The Clinton Herald, Clinton, Iowa

Features

October 30, 2012

Ghouls greet Fulton trick-or-treaters

Julie Anderson and Ray Blasdell create elaborate display

FULTON, Ill. — It’s not everyday one comes across a pirate ship filled with ghostly creatures or the grim reaper riding off on a Harley, but for Julie Anderson and Ray Blasdell it is an annual occurrence.

The couple dedicates much time and money towards creating unique and elaborate displays for both Halloween and Christmas.

“We got a little carried away this year, but it’s just so much fun,” Anderson said.

Their home features nearly every eerie creature imaginable, both inside and out.

A skeleton train conductor takes dracula for a ride. Charlie Brown and Snoopy donned in Halloween gear hang out with giant ghosts, cats and pumpkins. A zombie football player awaits a final pass. A skeleton ghoul greets visitors with a bowl of goodies. These are just a few of the highlights in the ghastly display.

“We try to do something different each year or at least rearrange things,” Anderson said.

 For the past five years, neighbors have been fascinated by the haunting displays at Anderson and Blasdell’s household.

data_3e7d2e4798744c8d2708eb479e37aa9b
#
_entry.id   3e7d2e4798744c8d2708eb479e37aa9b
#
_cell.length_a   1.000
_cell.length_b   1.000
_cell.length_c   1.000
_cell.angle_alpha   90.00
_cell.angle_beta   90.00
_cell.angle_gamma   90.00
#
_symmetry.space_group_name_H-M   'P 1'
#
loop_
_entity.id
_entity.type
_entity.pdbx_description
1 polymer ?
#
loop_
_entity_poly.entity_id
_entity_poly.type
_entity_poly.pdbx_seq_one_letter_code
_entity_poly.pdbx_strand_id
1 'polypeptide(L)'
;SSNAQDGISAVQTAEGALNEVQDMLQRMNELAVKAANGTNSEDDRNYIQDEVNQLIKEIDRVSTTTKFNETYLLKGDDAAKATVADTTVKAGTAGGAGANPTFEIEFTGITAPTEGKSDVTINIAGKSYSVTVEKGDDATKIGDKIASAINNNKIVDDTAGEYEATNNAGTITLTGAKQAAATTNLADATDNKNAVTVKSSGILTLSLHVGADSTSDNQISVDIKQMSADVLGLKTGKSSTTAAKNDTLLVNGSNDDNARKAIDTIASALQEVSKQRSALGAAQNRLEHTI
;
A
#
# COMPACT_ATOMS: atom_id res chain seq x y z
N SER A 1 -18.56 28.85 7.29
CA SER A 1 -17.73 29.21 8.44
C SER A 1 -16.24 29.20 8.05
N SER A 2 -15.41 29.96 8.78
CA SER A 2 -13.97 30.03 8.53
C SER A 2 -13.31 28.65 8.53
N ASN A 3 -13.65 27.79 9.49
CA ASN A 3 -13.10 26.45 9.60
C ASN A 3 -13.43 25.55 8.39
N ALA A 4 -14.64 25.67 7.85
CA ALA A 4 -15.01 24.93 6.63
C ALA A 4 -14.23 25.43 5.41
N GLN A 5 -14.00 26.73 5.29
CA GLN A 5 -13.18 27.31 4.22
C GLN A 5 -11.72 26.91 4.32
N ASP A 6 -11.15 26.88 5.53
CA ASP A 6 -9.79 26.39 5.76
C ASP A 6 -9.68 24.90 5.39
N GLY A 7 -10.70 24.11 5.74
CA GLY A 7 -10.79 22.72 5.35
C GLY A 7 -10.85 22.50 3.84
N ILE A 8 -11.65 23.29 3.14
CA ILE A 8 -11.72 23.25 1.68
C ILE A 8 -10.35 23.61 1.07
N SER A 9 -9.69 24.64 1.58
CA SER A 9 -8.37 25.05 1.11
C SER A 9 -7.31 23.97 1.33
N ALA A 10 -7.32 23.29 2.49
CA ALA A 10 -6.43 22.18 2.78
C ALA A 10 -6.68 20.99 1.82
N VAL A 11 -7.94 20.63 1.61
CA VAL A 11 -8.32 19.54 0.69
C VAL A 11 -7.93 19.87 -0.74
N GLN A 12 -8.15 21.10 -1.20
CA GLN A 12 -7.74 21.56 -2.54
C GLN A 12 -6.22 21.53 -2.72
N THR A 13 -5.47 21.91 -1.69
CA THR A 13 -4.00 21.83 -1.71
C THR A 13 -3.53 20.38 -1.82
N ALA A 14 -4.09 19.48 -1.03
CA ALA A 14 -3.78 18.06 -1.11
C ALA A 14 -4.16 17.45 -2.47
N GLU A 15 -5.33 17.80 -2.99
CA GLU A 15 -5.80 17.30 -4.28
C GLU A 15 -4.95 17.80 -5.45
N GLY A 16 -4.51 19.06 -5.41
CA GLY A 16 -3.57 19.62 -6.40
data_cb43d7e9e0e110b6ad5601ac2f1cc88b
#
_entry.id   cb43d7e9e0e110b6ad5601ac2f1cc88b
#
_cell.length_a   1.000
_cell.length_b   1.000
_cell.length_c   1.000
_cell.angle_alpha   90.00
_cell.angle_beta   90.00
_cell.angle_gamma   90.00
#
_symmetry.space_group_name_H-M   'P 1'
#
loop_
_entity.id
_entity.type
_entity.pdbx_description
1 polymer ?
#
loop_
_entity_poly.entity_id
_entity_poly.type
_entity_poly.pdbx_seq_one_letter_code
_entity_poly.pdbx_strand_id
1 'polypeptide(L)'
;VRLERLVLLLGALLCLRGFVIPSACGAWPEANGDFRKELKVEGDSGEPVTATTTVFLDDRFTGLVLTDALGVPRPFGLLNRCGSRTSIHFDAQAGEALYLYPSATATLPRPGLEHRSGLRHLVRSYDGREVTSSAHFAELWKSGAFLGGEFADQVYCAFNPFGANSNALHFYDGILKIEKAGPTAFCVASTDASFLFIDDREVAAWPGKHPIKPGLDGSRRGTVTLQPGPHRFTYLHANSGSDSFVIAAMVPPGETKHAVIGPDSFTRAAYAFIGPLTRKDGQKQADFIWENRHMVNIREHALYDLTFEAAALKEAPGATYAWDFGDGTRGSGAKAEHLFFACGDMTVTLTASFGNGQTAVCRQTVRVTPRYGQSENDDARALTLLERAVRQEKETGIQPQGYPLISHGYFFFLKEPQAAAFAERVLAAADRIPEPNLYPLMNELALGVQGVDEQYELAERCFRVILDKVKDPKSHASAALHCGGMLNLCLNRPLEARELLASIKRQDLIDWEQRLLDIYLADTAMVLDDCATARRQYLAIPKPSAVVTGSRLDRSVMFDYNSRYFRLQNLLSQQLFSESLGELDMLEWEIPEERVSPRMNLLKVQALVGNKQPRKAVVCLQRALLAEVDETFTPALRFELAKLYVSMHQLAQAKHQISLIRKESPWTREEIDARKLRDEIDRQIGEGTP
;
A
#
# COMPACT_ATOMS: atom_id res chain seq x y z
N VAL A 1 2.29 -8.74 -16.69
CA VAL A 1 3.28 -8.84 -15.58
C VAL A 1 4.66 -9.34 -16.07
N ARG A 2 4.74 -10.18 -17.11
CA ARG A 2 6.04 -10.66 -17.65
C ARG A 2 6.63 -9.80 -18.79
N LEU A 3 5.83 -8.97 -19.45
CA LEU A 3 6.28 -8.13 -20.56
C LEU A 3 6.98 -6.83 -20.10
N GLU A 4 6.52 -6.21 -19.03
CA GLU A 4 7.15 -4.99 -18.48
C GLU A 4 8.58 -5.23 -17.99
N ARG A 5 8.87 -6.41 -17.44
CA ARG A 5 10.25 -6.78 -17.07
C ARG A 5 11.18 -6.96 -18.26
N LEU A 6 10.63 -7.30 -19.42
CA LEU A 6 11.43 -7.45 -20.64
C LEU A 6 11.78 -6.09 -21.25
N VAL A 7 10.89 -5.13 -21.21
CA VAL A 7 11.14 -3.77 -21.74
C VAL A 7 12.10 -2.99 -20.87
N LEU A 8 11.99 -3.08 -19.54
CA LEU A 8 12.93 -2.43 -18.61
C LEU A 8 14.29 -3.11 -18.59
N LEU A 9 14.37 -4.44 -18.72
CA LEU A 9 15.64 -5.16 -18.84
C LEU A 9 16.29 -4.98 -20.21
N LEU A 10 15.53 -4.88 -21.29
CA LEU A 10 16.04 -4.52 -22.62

“We have people stop by all the time or drive by really slowly to see everything,” Anderson said.

While the phantom creations may look seemless, it has not always been a walk in the park. The whole display comes to life with the flick of a few switches, but it was not always that organized. In their first year, they put too many displays through one outlet and blew a fuse. The amount of money spent on utilities to support all the lights, special affects and inflatables during this time of year is also quite expensive, but the decorators don’t seem to mind.

“Our electrical bills go up, but who cares,” Anderson said. “It’s only a few months out of the year and it’s worth it.”

In addition to days spent putting up decorations, Anderson spends countless hours preparing special treat bags for the kids. Each year she mixes things up, but keeps a variety including candy, pencils and toys. People of all ages enjoy the exciting atmosphere, but no one appreciates it quite like the little ones.

As soon as the frightening holiday is over, it’s time to get to work on the next project.

“It all goes down the day after Halloween and then we start putting up our Christmas stuff,” Anderson said. “It takes a long time to set everything up, so we like to start early.”

Entertaining the community is a main priority, but it wouldn’t be possible without a true love of holidays and celebrations.

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